At the College over the past few weeks, we have focused on health care and the benefits and costs of our health insurance. These are subjects all of us have been discussing during the past year or two during the ongoing national debate about health care and coverage for those without insurance. Personally, I find health care and health care insurance conversations mind numbing, and I have struggled to understand the intricacies of the law and policy debate. Quite candidly, when a group of us meet annually to set Bowdoin’s health care benefits for the year and our premiums, I struggle to remember what I learned the year before.
Bowdoin is self-insured for health care. We engage Anthem to administer our plan and we do buy reinsurance for catastrophic losses. But we are fundamentally a self-insured plan. We work carefully each year with our actuaries to understand our risks and to budget conservatively. In the ten years I have been at Bowdoin, we have only exceeded our budget expectation twice, and in both cases, the numbers were quite modest.
The College health benefit packages are very extensive and viewed by our employees and in the marketplace as quite generous. Health care benefits in the nonprofit and academic world are generally much more expansive than those currently offered by many for-profit businesses. And largely because we are self-insured, the cost of the insurance to our employees has not risen at anywhere near the rates you read about in the insured world. For example, this year we read about rate increases for insurance elsewhere in excess of 10%. At Bowdoin, based on our recent experience, we increased our premiums to employees by about 3.5%.
That said, the complexity of all this has increased exponentially with the new health care law recently enacted, and our costs are going to go up. For example, before the law was adopted, Bowdoin offered coverage for preventative care. The new law mandates these preventative care benefits and requires plans to eliminate within the next few years all associated co-payments. We have imposed modest co-payments for some of these tests and procedures and could have maintained the co-payments for a couple of years under the new law. However, we deemed it prudent to comply with the new law this year and to account for the costs. We estimate that the elimination of the co-payments will increase our overall health care costs by about 1.5% a year.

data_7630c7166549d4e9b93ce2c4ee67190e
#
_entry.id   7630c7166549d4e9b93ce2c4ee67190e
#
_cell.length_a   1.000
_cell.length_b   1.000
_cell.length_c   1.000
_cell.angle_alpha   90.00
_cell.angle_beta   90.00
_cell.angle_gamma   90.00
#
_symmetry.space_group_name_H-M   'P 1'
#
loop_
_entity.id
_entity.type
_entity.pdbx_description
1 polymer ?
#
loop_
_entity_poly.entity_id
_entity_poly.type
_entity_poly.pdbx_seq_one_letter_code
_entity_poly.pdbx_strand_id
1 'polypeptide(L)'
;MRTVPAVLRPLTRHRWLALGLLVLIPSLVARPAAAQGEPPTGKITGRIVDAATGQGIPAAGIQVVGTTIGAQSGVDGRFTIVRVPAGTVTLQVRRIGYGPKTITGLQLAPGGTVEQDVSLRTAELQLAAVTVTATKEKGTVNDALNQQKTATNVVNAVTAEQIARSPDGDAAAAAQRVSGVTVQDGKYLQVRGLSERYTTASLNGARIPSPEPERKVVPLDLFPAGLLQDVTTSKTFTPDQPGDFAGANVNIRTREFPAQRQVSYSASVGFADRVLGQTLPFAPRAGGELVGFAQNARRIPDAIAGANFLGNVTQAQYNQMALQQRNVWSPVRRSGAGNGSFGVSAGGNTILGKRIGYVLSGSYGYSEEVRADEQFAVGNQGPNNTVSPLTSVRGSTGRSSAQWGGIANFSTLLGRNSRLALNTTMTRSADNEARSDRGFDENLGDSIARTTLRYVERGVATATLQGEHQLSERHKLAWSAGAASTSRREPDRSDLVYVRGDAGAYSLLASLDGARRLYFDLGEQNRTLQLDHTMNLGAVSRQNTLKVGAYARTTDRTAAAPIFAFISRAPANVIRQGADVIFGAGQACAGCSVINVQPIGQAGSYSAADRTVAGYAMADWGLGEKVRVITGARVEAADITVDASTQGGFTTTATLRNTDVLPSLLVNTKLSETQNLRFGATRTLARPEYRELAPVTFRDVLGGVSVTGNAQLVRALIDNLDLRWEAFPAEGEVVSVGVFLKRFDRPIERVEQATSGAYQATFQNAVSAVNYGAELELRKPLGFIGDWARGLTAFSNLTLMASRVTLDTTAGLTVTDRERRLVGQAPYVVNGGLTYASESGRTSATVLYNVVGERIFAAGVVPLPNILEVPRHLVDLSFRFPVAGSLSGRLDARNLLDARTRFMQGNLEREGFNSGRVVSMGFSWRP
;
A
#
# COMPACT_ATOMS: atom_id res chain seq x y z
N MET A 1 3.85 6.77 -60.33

There are more changes to come as regulations are being written and the impact of the new law and the new regulations are adopted into in the system. The fact is that wherever you come out on the policy of health care reform, Bowdoin’s costs for health care are going up because we are taking on greater expense. This will obviously affect the College because we will have to pay for these increased costs with existing revenues, reallocating funds from some other priority to health care.
No one knows for sure whether the new law will actually result in lower health care costs by reducing the underlying cost of health care in this country. Many are skeptical that costs will moderate based on the current law, and I am among the skeptics. We at Bowdoin are in discussions with local providers to achieve cost savings in cases where we are able to encourage our employees to use the services of these providers. We would only do this if we are convinced that the providers are of the highest quality in the area, because first and foremost we are concerned about the quality of care for our employees.
We are optimistic that the preventative care provisions of the new law—which Bowdoin already supported—will result in lower health care costs because problems will be detected earlier. And we are also optimistic that the health and wellness programs we have adopted will help make our employees healthier over the long term.
The irony of my focus on health care and the costs is not lost on me as Karen and I spend time in Massachusetts General Hospital with our son, Will. He is seriously ill with complications from the treatment of his brain cancer over the past couple of years. Many on campus know of his situation and we are very grateful for the support, good wishes, and prayers that come his way. Will and we remain optimistic for his recovery, although what has already been a long road appears to be even longer.
We take our health for granted until we don’t. So, my advice for this weekend is to remember what is important in life. Hug the family, take care of yourself and them, exercise, eat right, stop smoking, and enjoy life.
In the coming weeks, I will continue to offer my thoughts on subjects interesting to me or of importance to the College, but I want to hear your ideas too. If there is a subject you’d like me to address, send me an e-mail at firstname.lastname@example.org